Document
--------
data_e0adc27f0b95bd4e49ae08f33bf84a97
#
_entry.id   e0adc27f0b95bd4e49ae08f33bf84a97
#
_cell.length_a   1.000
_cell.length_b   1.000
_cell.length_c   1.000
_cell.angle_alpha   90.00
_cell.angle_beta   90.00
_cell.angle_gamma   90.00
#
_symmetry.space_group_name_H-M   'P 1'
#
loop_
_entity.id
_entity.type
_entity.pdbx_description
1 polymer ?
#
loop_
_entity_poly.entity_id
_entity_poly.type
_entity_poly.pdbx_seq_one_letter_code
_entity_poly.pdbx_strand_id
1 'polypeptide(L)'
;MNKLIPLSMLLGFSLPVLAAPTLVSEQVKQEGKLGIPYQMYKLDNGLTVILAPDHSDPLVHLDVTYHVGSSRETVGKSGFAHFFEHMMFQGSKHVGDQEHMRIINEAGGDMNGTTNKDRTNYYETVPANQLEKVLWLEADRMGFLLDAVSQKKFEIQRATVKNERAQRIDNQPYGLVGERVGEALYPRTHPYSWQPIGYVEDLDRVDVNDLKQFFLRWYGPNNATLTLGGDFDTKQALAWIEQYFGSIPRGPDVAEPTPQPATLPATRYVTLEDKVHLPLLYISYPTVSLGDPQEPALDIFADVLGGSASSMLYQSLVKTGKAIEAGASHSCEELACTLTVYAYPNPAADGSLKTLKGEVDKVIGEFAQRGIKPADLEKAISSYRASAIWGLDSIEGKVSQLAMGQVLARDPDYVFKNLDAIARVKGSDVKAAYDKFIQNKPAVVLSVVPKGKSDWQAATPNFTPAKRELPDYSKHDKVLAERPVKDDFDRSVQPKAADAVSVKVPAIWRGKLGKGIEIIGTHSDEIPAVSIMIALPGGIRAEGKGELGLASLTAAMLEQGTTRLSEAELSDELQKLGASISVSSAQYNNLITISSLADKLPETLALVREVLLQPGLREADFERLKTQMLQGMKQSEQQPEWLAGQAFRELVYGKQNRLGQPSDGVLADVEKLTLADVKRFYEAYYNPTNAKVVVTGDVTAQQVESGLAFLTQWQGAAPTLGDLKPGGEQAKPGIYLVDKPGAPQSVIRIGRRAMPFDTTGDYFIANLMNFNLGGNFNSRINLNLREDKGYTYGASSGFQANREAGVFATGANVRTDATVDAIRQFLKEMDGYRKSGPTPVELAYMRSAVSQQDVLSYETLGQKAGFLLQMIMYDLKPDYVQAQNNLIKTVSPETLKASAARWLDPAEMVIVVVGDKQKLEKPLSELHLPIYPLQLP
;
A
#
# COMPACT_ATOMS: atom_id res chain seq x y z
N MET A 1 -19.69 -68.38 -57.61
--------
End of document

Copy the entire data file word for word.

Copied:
data_e0adc27f0b95bd4e49ae08f33bf84a97
#
_entry.id   e0adc27f0b95bd4e49ae08f33bf84a97
#
_cell.length_a   1.000
_cell.length_b   1.000
_cell.length_c   1.000
_cell.angle_alpha   90.00
_cell.angle_beta   90.00
_cell.angle_gamma   90.00
#
_symmetry.space_group_name_H-M   'P 1'
#
loop_
_entity.id
_entity.type
_entity.pdbx_description
1 polymer ?
#
loop_
_entity_poly.entity_id
_entity_poly.type
_entity_poly.pdbx_seq_one_letter_code
_entity_poly.pdbx_strand_id
1 'polypeptide(L)'
;MNKLIPLSMLLGFSLPVLAAPTLVSEQVKQEGKLGIPYQMYKLDNGLTVILAPDHSDPLVHLDVTYHVGSSRETVGKSGFAHFFEHMMFQGSKHVGDQEHMRIINEAGGDMNGTTNKDRTNYYETVPANQLEKVLWLEADRMGFLLDAVSQKKFEIQRATVKNERAQRIDNQPYGLVGERVGEALYPRTHPYSWQPIGYVEDLDRVDVNDLKQFFLRWYGPNNATLTLGGDFDTKQALAWIEQYFGSIPRGPDVAEPTPQPATLPATRYVTLEDKVHLPLLYISYPTVSLGDPQEPALDIFADVLGGSASSMLYQSLVKTGKAIEAGASHSCEELACTLTVYAYPNPAADGSLKTLKGEVDKVIGEFAQRGIKPADLEKAISSYRASAIWGLDSIEGKVSQLAMGQVLARDPDYVFKNLDAIARVKGSDVKAAYDKFIQNKPAVVLSVVPKGKSDWQAATPNFTPAKRELPDYSKHDKVLAERPVKDDFDRSVQPKAADAVSVKVPAIWRGKLGKGIEIIGTHSDEIPAVSIMIALPGGIRAEGKGELGLASLTAAMLEQGTTRLSEAELSDELQKLGASISVSSAQYNNLITISSLADKLPETLALVREVLLQPGLREADFERLKTQMLQGMKQSEQQPEWLAGQAFRELVYGKQNRLGQPSDGVLADVEKLTLADVKRFYEAYYNPTNAKVVVTGDVTAQQVESGLAFLTQWQGAAPTLGDLKPGGEQAKPGIYLVDKPGAPQSVIRIGRRAMPFDTTGDYFIANLMNFNLGGNFNSRINLNLREDKGYTYGASSGFQANREAGVFATGANVRTDATVDAIRQFLKEMDGYRKSGPTPVELAYMRSAVSQQDVLSYETLGQKAGFLLQMIMYDLKPDYVQAQNNLIKTVSPETLKASAARWLDPAEMVIVVVGDKQKLEKPLSELHLPIYPLQLP
;
A
#
# COMPACT_ATOMS: atom_id res chain seq x y z
N MET A 1 -19.69 -68.38 -57.61